BAM/PFA presents approximately fifteen art exhibitions and 380 film programs each year. The museum’s collection of over 16,000 works of art includes important holdings of Neolithic Chinese ceramics, Ming and Qing Dynasty Chinese painting, Old Master works on paper, Italian Baroque painting, early American painting, Abstract Expressionist painting, contemporary photography, and video art. Its film archive of over 14,000 films and videos includes the largest collection of Japanese cinema outside of Japan, Hollywood classics, and silent film, as well hundreds of thousands of articles, reviews, posters, and other ephemera related to the history of film, many of which are digitally scanned and accessible online.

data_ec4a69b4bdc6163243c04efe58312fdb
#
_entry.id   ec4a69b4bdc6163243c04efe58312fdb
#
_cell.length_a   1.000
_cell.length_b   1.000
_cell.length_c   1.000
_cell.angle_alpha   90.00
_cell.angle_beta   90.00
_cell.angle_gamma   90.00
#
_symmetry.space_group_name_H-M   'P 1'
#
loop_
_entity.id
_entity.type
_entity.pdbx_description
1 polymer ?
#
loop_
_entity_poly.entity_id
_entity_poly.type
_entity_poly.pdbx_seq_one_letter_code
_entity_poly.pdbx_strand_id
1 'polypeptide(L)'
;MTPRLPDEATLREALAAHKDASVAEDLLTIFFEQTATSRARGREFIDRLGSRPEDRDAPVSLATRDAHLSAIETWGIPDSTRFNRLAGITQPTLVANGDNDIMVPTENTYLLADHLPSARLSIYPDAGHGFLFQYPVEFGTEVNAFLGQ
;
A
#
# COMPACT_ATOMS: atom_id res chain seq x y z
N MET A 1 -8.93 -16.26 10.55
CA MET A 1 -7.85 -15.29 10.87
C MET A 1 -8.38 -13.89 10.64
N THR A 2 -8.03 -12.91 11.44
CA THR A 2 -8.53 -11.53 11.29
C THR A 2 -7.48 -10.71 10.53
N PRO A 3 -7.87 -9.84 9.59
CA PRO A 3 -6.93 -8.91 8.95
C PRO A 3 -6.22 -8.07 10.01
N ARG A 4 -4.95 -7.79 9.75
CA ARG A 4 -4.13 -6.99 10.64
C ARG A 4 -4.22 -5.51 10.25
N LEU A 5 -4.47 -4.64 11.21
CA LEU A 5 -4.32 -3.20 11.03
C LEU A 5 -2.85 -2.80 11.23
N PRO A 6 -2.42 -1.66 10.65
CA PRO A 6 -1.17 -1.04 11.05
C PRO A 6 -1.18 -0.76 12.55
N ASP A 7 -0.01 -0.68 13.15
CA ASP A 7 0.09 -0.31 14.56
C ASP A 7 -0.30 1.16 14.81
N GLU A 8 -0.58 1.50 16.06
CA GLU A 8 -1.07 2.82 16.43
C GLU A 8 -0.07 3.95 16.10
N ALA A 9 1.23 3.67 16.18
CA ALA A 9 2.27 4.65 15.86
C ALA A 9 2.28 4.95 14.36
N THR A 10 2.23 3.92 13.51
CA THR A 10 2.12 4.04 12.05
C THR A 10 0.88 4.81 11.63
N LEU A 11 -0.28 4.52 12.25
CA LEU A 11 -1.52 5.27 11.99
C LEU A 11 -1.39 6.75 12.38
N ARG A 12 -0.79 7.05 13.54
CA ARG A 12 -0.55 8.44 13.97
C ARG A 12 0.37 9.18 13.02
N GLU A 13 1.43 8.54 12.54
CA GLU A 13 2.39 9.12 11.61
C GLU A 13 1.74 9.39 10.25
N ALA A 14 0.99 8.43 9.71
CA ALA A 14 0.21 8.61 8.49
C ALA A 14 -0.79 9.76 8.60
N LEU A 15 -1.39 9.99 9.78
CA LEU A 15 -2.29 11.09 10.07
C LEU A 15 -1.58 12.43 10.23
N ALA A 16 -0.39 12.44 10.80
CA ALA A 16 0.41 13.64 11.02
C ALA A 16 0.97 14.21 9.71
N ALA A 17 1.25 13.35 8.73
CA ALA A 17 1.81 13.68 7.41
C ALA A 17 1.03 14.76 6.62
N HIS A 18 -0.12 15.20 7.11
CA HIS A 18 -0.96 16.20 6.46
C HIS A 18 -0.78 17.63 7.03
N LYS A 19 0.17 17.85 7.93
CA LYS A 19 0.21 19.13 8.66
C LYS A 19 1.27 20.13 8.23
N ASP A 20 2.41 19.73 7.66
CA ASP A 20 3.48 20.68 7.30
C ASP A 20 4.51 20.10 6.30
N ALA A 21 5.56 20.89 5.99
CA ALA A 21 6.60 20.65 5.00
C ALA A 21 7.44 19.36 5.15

Website: bampfa.berkeley.edu

About the Downtown Berkeley Association
Downtown Berkeley Association is a nonprofit membership organization and the Owner’s Association for the new Property-Based Business Improvement District (PBID), representing 187 property owners and approximately 680 of their merchant and business tenants. The purpose of the PBID is to create and sustain a vibrant and prosperous City Center by: 1) Producing a consistently clean, welcoming, and attractive Downtown experience; 2) Attracting and retaining new businesses; 3) Cultivating a fun and vibrant Downtown “living room;” 4) Enhancing property values, sales, and occupancies; 5) Helping Downtown businesses compete locally and regionally. The district encompasses 25 blocks bounded by Delaware, Oxford/Fulton, Dwight, and MLK Jr. Way.

Website: downtownberkeley.com